“Listen then to what the parable of the sower means: When anyone hears the message about the kingdom and does not understand it, the evil one comes and snatches away what was sown in their heart. This is the seed sown along the path. The seed falling on rocky ground refers to someone who hears the word and at once receives it with joy. But since they have no root, they last only a short time. When trouble or persecution comes because of the word, they quickly fall away. The seed falling among the thorns refers to someone who hears the word, but the worries of this life and the deceitfulness of wealth choke the word, making it unfruitful. But the seed falling on good soil refers to someone who hears the word and understands it. This is the one who produces a crop, yielding a hundred, sixty or thirty times what was sown.” – Matthew 13: 18-23
Take Me Back
While weeding earlier tonight, I recalled a fond memory of my late dog, Bo. Back in 2012, I was weeding the driveway one day with him, Sadie, and my late dog Luke supervising. Bo was always one to want to help and often tried to mimic what others were doing. He literally followed Sadie like the big puppy he was, doing his best to imitate her every move. On this particular day, Bo watched intently as I dug with my trowel with one hand and pulled weeds with the other before tossing the weeds into a bucket.
At one point, I looked over to find Bo pawing at the gravel, dipping his head down, and pulling the weeds with his teeth. It was comical yet heartwarming to watch him work. The only issue was instead of tossing the weeds into a bucket or the wheelbarrow, Bo was trying to eat everything he pulled.
Running over to him, I said, “Oh, buddy, thanks for helping, but please don’t eat the weeds. You’ll get sick.”
He seemed crestfallen at first, so I stopped working long enough to pet and talk to him, explaining I sincerely appreciated his help and diligence. The conversation gave me a much needed break and Bo a chance to learn more about what we were trying to accomplish.
One Moment, Please
Sometimes I wonder if God places the weeds in our lives to make us stop, think, analyze, and reflect. In today’s fast-paced society clamoring for attention and stressed over how much work is to be done, stopping is considered a luxury at best. However, in reality, stopping is wise, prudent, and necessary. It is in taking a moment to step back that we discover who we are, what is most important, when to ask for help, where our strength lies, how we can move forward, and why we need to allow God into our lives.
Taking a moment to reflect also tests our faith and trust in God. It opens up the lines of communication between us and Him, breaking down the barriers we inadvertently build as the weeds in life take over the garden of our souls. In opening ourselves up, we find the strength we need to remove the weeds, the courage to change to help prevent the weeds from taking root, and the faith required to sustain the process of living life to its fullest.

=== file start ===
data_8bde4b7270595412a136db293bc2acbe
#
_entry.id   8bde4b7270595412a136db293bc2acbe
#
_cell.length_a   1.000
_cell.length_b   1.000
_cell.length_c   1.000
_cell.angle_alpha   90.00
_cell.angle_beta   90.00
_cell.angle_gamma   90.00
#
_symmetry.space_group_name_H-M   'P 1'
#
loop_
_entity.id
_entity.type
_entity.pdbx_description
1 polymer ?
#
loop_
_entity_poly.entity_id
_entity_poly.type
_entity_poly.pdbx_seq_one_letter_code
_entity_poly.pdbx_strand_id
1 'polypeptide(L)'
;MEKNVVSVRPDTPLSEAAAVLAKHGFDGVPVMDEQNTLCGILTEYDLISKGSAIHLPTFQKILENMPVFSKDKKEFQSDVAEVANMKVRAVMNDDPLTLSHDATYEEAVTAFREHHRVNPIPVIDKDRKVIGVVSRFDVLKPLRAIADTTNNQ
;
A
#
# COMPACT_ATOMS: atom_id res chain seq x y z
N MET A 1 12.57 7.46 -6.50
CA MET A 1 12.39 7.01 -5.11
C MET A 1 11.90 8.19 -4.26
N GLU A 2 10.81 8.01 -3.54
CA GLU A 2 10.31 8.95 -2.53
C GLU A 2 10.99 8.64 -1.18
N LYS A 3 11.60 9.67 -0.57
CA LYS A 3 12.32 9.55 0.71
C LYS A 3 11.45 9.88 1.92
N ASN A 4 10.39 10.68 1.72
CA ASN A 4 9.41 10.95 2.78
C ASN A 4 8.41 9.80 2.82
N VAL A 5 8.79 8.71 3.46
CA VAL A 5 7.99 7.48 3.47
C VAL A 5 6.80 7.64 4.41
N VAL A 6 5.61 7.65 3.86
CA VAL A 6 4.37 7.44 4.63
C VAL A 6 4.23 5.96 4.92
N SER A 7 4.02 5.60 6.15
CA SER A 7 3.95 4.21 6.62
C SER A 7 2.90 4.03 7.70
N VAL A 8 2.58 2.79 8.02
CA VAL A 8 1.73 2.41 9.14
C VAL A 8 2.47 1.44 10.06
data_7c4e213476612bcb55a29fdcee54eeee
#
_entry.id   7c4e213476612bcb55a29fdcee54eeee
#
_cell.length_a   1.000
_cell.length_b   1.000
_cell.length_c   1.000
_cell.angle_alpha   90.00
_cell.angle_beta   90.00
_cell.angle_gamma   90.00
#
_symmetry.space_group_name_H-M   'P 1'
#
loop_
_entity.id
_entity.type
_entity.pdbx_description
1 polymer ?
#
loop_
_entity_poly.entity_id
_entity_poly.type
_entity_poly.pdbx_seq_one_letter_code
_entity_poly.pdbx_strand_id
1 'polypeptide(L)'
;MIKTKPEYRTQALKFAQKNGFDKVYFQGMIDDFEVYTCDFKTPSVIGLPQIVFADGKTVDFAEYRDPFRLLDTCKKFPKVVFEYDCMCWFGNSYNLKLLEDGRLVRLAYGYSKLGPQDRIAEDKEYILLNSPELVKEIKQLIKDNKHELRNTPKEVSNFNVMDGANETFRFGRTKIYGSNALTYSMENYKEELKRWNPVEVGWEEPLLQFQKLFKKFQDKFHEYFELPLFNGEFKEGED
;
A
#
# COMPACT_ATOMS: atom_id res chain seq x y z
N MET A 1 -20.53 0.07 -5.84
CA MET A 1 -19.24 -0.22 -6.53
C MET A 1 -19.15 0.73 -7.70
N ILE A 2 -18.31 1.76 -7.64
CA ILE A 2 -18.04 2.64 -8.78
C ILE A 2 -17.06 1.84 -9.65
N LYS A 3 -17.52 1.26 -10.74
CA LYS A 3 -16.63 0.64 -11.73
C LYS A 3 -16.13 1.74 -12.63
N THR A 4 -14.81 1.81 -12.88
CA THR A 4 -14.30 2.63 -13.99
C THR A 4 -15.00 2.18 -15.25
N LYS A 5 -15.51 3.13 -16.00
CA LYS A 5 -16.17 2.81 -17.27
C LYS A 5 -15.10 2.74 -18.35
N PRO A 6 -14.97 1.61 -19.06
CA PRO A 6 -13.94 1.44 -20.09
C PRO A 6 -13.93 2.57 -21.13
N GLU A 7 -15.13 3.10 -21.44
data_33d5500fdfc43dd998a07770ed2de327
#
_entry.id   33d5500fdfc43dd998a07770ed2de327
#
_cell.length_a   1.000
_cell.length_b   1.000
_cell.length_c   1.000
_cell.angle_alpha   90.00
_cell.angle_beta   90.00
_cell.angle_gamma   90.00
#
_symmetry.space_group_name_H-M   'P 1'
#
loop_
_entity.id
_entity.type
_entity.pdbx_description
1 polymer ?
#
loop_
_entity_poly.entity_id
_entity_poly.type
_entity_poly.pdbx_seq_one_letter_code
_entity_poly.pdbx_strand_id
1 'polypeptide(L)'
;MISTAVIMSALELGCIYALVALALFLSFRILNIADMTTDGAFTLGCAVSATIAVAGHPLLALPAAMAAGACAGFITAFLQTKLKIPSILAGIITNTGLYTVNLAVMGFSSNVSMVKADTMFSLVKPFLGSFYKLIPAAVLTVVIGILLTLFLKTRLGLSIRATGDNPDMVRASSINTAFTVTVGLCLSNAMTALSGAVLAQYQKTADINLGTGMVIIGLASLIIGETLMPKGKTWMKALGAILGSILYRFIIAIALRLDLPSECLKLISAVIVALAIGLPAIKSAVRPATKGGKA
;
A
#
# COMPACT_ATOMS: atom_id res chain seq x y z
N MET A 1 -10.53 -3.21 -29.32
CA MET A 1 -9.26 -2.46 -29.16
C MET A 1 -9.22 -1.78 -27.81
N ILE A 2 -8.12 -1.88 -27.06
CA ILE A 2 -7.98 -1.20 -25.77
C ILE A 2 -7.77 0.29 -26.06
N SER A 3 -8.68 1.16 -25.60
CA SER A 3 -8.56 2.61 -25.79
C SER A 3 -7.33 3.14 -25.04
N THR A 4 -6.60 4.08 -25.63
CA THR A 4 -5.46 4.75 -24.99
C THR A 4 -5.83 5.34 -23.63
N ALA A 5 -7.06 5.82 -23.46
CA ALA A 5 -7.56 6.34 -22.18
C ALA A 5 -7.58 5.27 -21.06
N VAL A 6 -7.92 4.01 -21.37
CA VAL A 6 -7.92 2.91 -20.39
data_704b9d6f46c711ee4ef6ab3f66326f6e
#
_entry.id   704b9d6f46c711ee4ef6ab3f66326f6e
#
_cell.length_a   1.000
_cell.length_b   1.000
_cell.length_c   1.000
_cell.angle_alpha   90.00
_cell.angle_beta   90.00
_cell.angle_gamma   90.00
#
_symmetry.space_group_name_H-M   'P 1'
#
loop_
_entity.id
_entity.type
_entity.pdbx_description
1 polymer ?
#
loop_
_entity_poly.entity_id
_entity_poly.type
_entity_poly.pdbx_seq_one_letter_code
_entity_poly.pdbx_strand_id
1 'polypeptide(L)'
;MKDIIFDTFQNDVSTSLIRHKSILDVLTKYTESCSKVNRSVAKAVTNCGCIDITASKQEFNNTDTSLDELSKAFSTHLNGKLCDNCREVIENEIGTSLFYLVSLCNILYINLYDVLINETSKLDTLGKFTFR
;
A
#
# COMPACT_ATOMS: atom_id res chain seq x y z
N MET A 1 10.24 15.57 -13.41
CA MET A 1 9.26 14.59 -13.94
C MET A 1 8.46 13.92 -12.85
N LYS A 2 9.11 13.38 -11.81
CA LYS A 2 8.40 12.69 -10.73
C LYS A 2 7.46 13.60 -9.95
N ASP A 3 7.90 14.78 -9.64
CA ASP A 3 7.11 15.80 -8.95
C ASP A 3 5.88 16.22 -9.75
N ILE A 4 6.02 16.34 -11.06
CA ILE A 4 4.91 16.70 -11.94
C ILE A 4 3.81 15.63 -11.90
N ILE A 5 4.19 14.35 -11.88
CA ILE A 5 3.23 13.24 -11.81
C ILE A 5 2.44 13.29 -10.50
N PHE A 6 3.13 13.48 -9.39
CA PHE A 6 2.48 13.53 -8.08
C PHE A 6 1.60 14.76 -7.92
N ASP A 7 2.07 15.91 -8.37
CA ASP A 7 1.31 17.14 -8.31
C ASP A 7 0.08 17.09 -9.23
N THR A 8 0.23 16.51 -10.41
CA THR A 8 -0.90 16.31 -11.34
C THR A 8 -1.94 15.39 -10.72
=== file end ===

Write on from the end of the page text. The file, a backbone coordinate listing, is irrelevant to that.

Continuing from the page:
May the growth we see in nature allow us to learn and reflect upon our journey. May taking a few moments to acknowledge God’s presence and blessings in our lives give us the strength we need along the way, and may time allow us to find growth all around.
Growth All Around
In the clouds of the sky in the early dawn breaking
Where the light leads the soul to waking,
In the mustard in the fields growing with the rye
Together to yield their harvest in due time,
In the flowers that bloom and leaves that sway
On the way through another day,
In everything we come to know through sight and sound,
May we find growth all around.
In the cow’s vetch and red clover
The crowd the stretch of the roads traveled over,
In the pollen and the rain
The follow the season’s days,
In the sun’s rising and setting hues
Providing what we need to get through,
In every aspect as time flows without sound
May we find growth all around.
In the old walnut tree and the young spring shoots
The grow together differently from their roots,
In the yellow, gold, orange, red, blue, and green
Colors that hold their own majesty,
In the space of the clouds and hum of the wind
That travel around and through and back again,
In all that the light shows us as we become found,
May we find growth all around.
-Lisa A. Wisniewski
A Word of Thanks
Thanks to everyone taking time to view this week’s post. We kind of threw this together this week due to time constraints, so hopefully no one is disappointed with the content. We do the best we can with what we have and leave the rest to God.
-Lisa, Sadie, and Leo
Resources and Related Links
Exponential – https://www.merriam-webster.com/dictionary/exponential
Exponential functions – http://www.purplemath.com/modules/expofcns.htm